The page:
Sunday, March 13, 2011

Sunday Dinner at Lucky 97 Chinese Market

There are all sorts of curious things that can be found in Chinese markets. Sometimes smelly, always colourful, Lucky 97 is one of the cheapest places I know of to get fresh herbs all year round and often sells the same North American supermarket items you would normally pick up elsewhere at reduced prices - milk, red peppers, juice, spices etc.

Today, J and I decided to stock up our pantry at our new little house with some sauces and a big sack of rice. We found a lot more than that, let me tell you...

The fresh fish and seafood all looked wonderful. I took my camera out as soon as we walked in the front doors of the busy shop this afternoon. I just missed capturing the man behind the tanks struggling with a couple of crabs for somebody's dinner. He appeared to go for the feistiest crustaceans in the tank.

There were some lovely looking clams that I might have to try in a linguine alla vongole some time soon...

Right next to this remarkable container of ice and salmon heads were some de-boned fillets of salmon, well priced at around ten dollars and change. We got one for the two of us, thinking we'd either have leftovers for our new roommate, Mel, or save the rest for J to take for lunch Monday morning.

When we got home, after putting away the rest of our fabulous finds, of course, I took the fish out of its wrapping, rinsed it under some cold water, and then put it in a metal dish. I poured milk over the raw fish until it was mostly covered - a little trick I learned from my folks. If you soak the fish in milk first it takes away the fishy taste and smell.

I made a marinade of finely chopped green onions, freshly squeezed lemon juice (watch for seeds!), honey, and hemp seed oil from Mighty Trio Organic Farm. At the final moment I decided to add a little olive oil too for a different flavour, but I think that just made the fish smoke more when I put it on the cast iron grill. Make sure you add a lot of lemon juice. It breaks down the proteins in the fish meat and helps to cook the fish evenly, resulting in flakier flesh and tastier charred enzymes.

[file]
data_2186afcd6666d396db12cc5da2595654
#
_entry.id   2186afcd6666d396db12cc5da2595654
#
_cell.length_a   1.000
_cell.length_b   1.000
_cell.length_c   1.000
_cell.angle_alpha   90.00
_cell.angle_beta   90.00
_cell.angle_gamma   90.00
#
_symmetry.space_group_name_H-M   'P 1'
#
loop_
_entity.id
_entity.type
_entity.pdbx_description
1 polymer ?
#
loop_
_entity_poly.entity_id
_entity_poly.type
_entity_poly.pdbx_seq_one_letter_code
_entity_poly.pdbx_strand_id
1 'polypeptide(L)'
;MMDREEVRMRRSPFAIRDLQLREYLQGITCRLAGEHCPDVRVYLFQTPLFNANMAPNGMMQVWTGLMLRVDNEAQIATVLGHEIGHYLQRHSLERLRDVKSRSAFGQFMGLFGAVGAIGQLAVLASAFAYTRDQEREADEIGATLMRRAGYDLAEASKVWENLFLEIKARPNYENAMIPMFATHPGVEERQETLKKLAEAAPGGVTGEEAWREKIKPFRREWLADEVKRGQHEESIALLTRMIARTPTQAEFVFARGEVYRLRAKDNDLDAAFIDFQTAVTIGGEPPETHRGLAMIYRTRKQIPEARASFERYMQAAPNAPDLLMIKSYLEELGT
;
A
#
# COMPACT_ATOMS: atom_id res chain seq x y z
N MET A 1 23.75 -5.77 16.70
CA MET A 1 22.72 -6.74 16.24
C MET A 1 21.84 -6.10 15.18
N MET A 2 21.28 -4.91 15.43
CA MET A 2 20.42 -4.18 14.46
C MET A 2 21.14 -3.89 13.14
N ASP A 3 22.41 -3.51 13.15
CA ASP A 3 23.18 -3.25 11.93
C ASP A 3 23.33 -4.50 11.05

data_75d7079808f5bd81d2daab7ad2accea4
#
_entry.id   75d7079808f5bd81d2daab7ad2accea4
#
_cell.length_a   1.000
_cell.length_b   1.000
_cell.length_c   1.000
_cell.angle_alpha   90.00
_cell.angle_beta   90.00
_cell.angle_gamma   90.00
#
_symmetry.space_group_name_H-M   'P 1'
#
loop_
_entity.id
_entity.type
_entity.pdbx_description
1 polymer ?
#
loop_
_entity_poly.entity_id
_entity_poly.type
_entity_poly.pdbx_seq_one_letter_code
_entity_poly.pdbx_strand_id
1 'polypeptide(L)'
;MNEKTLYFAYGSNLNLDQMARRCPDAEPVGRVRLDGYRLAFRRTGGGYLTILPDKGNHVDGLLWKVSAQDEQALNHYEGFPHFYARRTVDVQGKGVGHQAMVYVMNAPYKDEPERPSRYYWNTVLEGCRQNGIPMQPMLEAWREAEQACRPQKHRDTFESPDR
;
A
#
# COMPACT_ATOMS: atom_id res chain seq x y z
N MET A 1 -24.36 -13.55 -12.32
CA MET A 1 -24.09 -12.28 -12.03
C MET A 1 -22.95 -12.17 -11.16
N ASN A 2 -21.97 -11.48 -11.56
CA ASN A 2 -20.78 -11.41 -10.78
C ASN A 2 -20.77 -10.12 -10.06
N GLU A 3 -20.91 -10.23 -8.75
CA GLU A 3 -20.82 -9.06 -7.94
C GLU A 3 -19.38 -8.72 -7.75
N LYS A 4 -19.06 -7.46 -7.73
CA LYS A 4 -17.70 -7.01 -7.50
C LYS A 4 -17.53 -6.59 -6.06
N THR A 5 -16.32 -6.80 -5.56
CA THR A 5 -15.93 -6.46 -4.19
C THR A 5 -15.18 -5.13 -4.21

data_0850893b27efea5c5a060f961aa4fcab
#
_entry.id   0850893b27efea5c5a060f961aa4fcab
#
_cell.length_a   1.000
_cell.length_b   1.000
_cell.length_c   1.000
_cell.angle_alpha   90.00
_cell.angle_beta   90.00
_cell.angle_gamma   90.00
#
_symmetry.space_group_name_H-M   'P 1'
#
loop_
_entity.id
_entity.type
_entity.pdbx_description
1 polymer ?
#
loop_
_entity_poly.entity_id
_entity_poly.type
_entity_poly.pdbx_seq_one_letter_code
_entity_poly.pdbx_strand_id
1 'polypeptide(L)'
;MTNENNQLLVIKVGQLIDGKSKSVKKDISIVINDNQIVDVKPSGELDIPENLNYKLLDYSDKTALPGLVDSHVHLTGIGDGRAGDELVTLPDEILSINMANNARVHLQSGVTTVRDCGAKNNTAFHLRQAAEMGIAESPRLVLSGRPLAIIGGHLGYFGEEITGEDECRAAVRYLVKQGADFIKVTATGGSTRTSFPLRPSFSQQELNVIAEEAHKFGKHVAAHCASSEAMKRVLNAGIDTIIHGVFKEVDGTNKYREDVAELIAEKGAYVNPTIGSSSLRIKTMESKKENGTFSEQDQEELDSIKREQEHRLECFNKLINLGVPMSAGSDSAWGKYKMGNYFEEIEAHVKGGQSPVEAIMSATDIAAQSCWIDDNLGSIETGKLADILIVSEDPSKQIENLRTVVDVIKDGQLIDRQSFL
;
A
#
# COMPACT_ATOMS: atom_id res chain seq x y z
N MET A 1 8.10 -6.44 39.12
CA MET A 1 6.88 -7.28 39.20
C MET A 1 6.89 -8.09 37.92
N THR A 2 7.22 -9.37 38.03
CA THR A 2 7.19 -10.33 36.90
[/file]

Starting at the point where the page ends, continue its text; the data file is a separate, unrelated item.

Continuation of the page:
For your information, when buying fish, colour is not necessarily a good indicator of quality. Some farmed salmon is fed with industrially manufactured fish feed that has artificial dyes in it to enhance the pink colour of the fish.
The question of whether to buy wild caught salmon or the farmed variety is really dependent on a number of factors:
1) What is the scale of the farming operation? Do the farm owners manage waste responsibly or are there issues with runoff and other forms of pollution.
2) What kinds of chemicals, if any, does the farm use to treat the water that the fish are living in? come from the containment of the fish in enormous tanks.
*photo Sam Beebe / Ecotrust, taken from Dan Imhoff, Civil Eats

3) What tastes better to you? Some people prefer the richer flavour of the farmed fish. These fish are fed synthetic meal and remnants from other industrial farming operations. They get less exercise crammed into those humongous tanks like... hehehe... well, like sardines... hehehe.

Others prefer the leaner wild salmon. Living in the wild, these fish have eaten different foods and their flesh is less rich in yummy fat, having worked hard to survive.

If you would like to watch something very interesting and thought provocking about this issue of farmed versus wild salmon, check this out:

Dan Barber, How I Fell in Love with Fish

I put the salmon skin side down on a hot cast iron grill. One thing I still haven't picked up for my new kitchen... cooing spray. Without it, the skins stuck to the hot grill and the meat came sliding off the skin easily.

After a minute or two on the grill I spooned the marinade over the fish. Once I finished scraping off the rest of the skin from the grill (grrr), the fish was nearly cooked through on the one side. You can see the colour of the fish start to change and that should tell you if it's close. Having never cooked fish this way before I wasn't really sure what to do next. So I flipped each piece to let the rest of it cook and spooned some more marinade over the sizzling hot fish.

Warning, if you are doing this without a fan, be sure to open the window, your grilling salmon will be smoking quite a bit by this stage.

There were other strange things at Lucky 97 that caught my eye. J and I were both very impressed by the 5-layer jelly cups, though we resisted buying one to try for dessert. Instead I picked up a box of chocolate Pocky. Classic.
In the produce department there were all kinds of new and exciting fruits and vegetables. But I thought the baggies of pre-weighed Thai chilies were actually quite striking.

In the end, we did come home with a giant sack of rice and some fresh green beans, which I steamed up to go with everything.

It was a day of adventure. Roving Taster goes rogue. Sort of. I know where I'll be going for fresh herbs from now on. And chili garlic sauce. And rice wraps. Stay tuned for that linguine some time in the not-too-distant future.


  1. In university Noelle and I went shopping here and pretended that we can gone on a trip to China and no longer had to do our essays or reading.

    It was a great (pretend) trip. I love that place

  2. I miss the amazing variety in Chinese markets! I think I will try that milk and salmon trick soon, and you reminded me that I really want a cast iron grill to play with.